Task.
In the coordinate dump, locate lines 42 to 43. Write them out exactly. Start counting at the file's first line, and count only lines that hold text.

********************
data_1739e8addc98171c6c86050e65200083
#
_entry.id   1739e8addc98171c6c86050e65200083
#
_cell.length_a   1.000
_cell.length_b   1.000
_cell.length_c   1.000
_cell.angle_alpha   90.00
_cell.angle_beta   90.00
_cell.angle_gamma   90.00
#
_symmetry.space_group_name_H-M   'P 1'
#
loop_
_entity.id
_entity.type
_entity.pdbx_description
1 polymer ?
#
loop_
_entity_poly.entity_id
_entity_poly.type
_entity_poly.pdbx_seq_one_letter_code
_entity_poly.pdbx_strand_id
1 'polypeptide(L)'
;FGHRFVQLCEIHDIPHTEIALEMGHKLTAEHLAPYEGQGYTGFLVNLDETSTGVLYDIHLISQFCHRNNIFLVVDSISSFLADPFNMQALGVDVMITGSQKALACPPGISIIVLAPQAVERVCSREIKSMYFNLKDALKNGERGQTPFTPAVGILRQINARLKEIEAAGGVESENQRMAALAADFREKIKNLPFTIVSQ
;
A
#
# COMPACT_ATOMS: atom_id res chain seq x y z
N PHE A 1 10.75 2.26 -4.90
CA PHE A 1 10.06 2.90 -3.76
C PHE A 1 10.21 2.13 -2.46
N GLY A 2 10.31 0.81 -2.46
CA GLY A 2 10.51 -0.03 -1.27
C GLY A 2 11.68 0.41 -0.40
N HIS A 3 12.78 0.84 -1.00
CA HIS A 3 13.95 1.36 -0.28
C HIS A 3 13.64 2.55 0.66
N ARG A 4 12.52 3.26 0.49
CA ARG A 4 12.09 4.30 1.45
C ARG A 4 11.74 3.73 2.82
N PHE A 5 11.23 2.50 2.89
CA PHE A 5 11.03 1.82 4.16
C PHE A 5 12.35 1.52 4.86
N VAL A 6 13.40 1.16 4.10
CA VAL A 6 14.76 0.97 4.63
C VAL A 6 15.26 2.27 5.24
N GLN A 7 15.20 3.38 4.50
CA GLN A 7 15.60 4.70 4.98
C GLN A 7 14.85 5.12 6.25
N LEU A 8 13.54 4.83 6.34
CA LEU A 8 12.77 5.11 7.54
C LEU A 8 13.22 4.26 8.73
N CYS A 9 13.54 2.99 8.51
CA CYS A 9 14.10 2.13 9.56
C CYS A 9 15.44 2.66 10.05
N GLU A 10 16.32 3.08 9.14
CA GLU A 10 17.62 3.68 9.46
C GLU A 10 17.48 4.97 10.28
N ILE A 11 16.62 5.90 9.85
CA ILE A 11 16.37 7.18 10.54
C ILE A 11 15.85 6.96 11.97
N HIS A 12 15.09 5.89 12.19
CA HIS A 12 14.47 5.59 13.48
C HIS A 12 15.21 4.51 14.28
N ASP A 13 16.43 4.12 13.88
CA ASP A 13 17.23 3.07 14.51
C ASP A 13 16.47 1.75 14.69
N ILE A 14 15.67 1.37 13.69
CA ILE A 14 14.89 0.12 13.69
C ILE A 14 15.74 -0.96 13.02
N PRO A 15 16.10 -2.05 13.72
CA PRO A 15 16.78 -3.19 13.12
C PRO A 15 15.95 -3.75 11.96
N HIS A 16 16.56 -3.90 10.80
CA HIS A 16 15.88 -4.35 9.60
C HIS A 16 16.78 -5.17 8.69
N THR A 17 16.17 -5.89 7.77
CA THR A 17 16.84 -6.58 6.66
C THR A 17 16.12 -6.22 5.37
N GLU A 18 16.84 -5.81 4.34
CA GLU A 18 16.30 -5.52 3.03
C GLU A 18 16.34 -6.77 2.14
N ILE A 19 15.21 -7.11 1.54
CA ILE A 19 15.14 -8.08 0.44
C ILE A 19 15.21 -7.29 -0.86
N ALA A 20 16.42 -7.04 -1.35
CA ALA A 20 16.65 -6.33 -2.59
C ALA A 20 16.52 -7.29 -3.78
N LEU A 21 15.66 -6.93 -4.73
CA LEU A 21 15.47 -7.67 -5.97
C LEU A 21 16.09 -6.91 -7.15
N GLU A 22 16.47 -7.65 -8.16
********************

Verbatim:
C ARG A 4 11.74 3.73 2.82
N PHE A 5 11.23 2.50 2.89